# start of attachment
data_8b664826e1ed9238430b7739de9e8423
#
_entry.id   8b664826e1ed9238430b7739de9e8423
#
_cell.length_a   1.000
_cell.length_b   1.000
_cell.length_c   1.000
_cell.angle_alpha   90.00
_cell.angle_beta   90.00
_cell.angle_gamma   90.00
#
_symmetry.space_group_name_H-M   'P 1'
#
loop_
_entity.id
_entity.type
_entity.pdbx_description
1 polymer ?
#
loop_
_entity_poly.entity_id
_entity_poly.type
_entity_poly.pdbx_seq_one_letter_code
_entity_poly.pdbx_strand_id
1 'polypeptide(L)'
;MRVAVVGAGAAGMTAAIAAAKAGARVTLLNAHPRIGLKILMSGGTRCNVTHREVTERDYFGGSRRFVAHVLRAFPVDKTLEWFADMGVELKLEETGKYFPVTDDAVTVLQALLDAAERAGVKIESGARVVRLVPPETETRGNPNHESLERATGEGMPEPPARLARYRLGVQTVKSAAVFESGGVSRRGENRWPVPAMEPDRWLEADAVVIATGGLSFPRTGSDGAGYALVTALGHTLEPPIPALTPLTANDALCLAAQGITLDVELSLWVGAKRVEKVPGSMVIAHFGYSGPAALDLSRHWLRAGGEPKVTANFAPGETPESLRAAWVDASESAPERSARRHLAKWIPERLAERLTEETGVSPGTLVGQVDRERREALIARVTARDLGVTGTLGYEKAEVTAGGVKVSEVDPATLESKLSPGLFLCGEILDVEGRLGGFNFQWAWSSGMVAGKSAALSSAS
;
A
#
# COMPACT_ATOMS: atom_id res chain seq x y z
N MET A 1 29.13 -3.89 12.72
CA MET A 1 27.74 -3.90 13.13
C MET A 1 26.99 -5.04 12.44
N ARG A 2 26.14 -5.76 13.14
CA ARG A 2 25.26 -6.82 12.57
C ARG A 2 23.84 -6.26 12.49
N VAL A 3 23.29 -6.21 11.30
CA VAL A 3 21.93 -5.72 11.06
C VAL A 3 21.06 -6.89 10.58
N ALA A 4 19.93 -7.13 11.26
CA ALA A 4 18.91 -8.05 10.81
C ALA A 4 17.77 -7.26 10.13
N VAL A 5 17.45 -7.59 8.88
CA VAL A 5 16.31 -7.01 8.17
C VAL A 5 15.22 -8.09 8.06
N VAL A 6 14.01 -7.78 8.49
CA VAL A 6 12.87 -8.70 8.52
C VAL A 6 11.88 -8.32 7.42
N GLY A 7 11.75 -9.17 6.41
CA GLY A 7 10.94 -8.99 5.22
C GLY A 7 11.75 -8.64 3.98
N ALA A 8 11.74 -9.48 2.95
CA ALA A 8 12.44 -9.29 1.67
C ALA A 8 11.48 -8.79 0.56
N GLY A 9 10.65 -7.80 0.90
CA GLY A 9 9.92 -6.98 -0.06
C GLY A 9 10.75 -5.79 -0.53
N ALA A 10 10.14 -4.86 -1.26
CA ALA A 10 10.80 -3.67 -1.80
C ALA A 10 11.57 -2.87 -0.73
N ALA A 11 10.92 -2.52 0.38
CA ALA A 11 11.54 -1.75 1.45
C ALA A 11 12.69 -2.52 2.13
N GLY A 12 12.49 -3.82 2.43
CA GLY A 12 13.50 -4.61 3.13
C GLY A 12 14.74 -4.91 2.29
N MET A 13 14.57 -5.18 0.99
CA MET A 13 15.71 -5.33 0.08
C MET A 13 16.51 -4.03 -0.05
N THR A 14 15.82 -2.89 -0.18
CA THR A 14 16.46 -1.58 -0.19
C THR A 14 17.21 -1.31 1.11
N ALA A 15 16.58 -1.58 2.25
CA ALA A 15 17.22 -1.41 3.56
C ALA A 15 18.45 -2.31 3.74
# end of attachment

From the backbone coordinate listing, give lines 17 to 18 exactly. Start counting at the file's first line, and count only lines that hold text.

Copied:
_entity.pdbx_description
1 polymer ?